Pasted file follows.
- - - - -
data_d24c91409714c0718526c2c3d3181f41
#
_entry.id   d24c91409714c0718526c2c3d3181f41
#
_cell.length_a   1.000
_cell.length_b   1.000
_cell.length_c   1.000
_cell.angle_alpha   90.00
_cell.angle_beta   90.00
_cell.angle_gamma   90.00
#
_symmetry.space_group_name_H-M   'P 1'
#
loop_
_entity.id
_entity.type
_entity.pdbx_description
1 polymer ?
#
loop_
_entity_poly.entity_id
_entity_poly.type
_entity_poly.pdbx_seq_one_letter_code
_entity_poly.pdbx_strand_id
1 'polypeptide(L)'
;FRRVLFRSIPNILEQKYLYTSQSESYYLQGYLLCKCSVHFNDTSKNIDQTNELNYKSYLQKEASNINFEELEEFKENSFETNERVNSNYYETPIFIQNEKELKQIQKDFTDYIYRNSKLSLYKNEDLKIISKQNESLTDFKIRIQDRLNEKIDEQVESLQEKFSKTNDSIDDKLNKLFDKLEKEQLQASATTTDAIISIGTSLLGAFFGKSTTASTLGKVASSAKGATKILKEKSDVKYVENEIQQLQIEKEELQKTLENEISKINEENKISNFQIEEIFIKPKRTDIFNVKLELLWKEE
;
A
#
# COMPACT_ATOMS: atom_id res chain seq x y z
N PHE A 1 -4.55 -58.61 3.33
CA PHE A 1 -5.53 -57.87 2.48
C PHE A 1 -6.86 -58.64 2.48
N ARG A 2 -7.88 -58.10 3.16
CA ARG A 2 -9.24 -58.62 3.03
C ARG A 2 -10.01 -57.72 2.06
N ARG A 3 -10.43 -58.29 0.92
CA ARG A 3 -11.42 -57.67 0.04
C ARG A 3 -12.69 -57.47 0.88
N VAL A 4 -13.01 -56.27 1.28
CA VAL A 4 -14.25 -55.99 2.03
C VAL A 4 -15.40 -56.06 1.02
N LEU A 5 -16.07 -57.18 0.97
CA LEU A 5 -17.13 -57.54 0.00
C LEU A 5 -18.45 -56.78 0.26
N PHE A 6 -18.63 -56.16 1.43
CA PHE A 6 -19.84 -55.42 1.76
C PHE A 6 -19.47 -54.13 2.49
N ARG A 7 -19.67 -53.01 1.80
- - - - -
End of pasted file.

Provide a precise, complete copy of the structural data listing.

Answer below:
data_d24c91409714c0718526c2c3d3181f41
#
_entry.id   d24c91409714c0718526c2c3d3181f41
#
_cell.length_a   1.000
_cell.length_b   1.000
_cell.length_c   1.000
_cell.angle_alpha   90.00
_cell.angle_beta   90.00
_cell.angle_gamma   90.00
#
_symmetry.space_group_name_H-M   'P 1'
#
loop_
_entity.id
_entity.type
_entity.pdbx_description
1 polymer ?
#
loop_
_entity_poly.entity_id
_entity_poly.type
_entity_poly.pdbx_seq_one_letter_code
_entity_poly.pdbx_strand_id
1 'polypeptide(L)'
;FRRVLFRSIPNILEQKYLYTSQSESYYLQGYLLCKCSVHFNDTSKNIDQTNELNYKSYLQKEASNINFEELEEFKENSFETNERVNSNYYETPIFIQNEKELKQIQKDFTDYIYRNSKLSLYKNEDLKIISKQNESLTDFKIRIQDRLNEKIDEQVESLQEKFSKTNDSIDDKLNKLFDKLEKEQLQASATTTDAIISIGTSLLGAFFGKSTTASTLGKVASSAKGATKILKEKSDVKYVENEIQQLQIEKEELQKTLENEISKINEENKISNFQIEEIFIKPKRTDIFNVKLELLWKEE
;
A
#
# COMPACT_ATOMS: atom_id res chain seq x y z
N PHE A 1 -4.55 -58.61 3.33
CA PHE A 1 -5.53 -57.87 2.48
C PHE A 1 -6.86 -58.64 2.48
N ARG A 2 -7.88 -58.10 3.16
CA ARG A 2 -9.24 -58.62 3.03
C ARG A 2 -10.01 -57.72 2.06
N ARG A 3 -10.43 -58.29 0.92
CA ARG A 3 -11.42 -57.67 0.04
C ARG A 3 -12.69 -57.47 0.88
N VAL A 4 -13.01 -56.27 1.28
CA VAL A 4 -14.25 -55.99 2.03
C VAL A 4 -15.40 -56.06 1.02
N LEU A 5 -16.07 -57.18 0.97
CA LEU A 5 -17.13 -57.54 0.00
C LEU A 5 -18.45 -56.78 0.26
N PHE A 6 -18.63 -56.16 1.43
CA PHE A 6 -19.84 -55.42 1.76
C PHE A 6 -19.47 -54.13 2.49
N ARG A 7 -19.67 -53.01 1.80